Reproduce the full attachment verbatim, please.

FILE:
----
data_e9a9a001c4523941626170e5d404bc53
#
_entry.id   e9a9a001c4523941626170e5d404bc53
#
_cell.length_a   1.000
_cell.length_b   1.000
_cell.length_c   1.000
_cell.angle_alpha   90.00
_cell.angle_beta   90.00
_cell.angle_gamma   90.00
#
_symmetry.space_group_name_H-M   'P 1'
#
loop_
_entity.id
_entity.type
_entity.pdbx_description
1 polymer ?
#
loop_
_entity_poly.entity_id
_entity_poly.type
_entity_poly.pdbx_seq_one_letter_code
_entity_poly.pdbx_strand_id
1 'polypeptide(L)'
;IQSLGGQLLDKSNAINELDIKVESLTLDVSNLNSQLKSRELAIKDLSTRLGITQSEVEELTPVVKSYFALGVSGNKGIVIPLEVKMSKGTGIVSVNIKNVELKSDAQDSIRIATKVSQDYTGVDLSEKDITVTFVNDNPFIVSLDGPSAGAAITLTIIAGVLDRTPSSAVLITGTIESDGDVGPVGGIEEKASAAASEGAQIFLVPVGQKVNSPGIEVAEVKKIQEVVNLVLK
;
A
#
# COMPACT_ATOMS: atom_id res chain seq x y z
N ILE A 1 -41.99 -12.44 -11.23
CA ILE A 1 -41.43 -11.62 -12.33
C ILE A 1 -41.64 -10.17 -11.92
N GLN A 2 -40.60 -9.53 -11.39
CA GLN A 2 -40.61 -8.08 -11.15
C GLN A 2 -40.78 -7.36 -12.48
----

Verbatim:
data_e9a9a001c4523941626170e5d404bc53
#
_entry.id   e9a9a001c4523941626170e5d404bc53
#
_cell.length_a   1.000
_cell.length_b   1.000
_cell.length_c   1.000
_cell.angle_alpha   90.00
_cell.angle_beta   90.00
_cell.angle_gamma   90.00
#
_symmetry.space_group_name_H-M   'P 1'
#
loop_
_entity.id
_entity.type
_entity.pdbx_description
1 polymer ?
#
loop_
_entity_poly.entity_id
_entity_poly.type
_entity_poly.pdbx_seq_one_letter_code
_entity_poly.pdbx_strand_id
1 'polypeptide(L)'
;IQSLGGQLLDKSNAINELDIKVESLTLDVSNLNSQLKSRELAIKDLSTRLGITQSEVEELTPVVKSYFALGVSGNKGIVIPLEVKMSKGTGIVSVNIKNVELKSDAQDSIRIATKVSQDYTGVDLSEKDITVTFVNDNPFIVSLDGPSAGAAITLTIIAGVLDRTPSSAVLITGTIESDGDVGPVGGIEEKASAAASEGAQIFLVPVGQKVNSPGIEVAEVKKIQEVVNLVLK
;
A
#
# COMPACT_ATOMS: atom_id res chain seq x y z
N ILE A 1 -41.99 -12.44 -11.23
CA ILE A 1 -41.43 -11.62 -12.33
C ILE A 1 -41.64 -10.17 -11.92
N GLN A 2 -40.60 -9.53 -11.39
CA GLN A 2 -40.61 -8.08 -11.15
C GLN A 2 -40.78 -7.36 -12.48